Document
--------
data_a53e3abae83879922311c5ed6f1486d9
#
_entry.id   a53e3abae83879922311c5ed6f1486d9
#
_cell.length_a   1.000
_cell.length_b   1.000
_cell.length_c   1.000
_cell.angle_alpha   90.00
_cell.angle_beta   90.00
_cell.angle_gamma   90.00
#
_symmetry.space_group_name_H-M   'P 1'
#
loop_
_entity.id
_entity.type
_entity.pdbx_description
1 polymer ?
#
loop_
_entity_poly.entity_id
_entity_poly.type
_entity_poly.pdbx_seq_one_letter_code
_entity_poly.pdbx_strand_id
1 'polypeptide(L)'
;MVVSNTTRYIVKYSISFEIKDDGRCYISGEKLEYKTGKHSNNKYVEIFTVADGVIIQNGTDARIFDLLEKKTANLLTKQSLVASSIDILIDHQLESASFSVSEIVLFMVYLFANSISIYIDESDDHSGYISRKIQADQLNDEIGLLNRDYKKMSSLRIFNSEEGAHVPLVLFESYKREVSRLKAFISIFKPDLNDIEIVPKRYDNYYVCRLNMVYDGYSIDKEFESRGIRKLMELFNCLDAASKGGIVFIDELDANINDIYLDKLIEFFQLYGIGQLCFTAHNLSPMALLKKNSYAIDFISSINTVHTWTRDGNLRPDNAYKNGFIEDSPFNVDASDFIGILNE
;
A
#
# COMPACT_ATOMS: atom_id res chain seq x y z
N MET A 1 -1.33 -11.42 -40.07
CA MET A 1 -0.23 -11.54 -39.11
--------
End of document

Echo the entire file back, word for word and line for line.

data_a53e3abae83879922311c5ed6f1486d9
#
_entry.id   a53e3abae83879922311c5ed6f1486d9
#
_cell.length_a   1.000
_cell.length_b   1.000
_cell.length_c   1.000
_cell.angle_alpha   90.00
_cell.angle_beta   90.00
_cell.angle_gamma   90.00
#
_symmetry.space_group_name_H-M   'P 1'
#
loop_
_entity.id
_entity.type
_entity.pdbx_description
1 polymer ?
#
loop_
_entity_poly.entity_id
_entity_poly.type
_entity_poly.pdbx_seq_one_letter_code
_entity_poly.pdbx_strand_id
1 'polypeptide(L)'
;MVVSNTTRYIVKYSISFEIKDDGRCYISGEKLEYKTGKHSNNKYVEIFTVADGVIIQNGTDARIFDLLEKKTANLLTKQSLVASSIDILIDHQLESASFSVSEIVLFMVYLFANSISIYIDESDDHSGYISRKIQADQLNDEIGLLNRDYKKMSSLRIFNSEEGAHVPLVLFESYKREVSRLKAFISIFKPDLNDIEIVPKRYDNYYVCRLNMVYDGYSIDKEFESRGIRKLMELFNCLDAASKGGIVFIDELDANINDIYLDKLIEFFQLYGIGQLCFTAHNLSPMALLKKNSYAIDFISSINTVHTWTRDGNLRPDNAYKNGFIEDSPFNVDASDFIGILNE
;
A
#
# COMPACT_ATOMS: atom_id res chain seq x y z
N MET A 1 -1.33 -11.42 -40.07
CA MET A 1 -0.23 -11.54 -39.11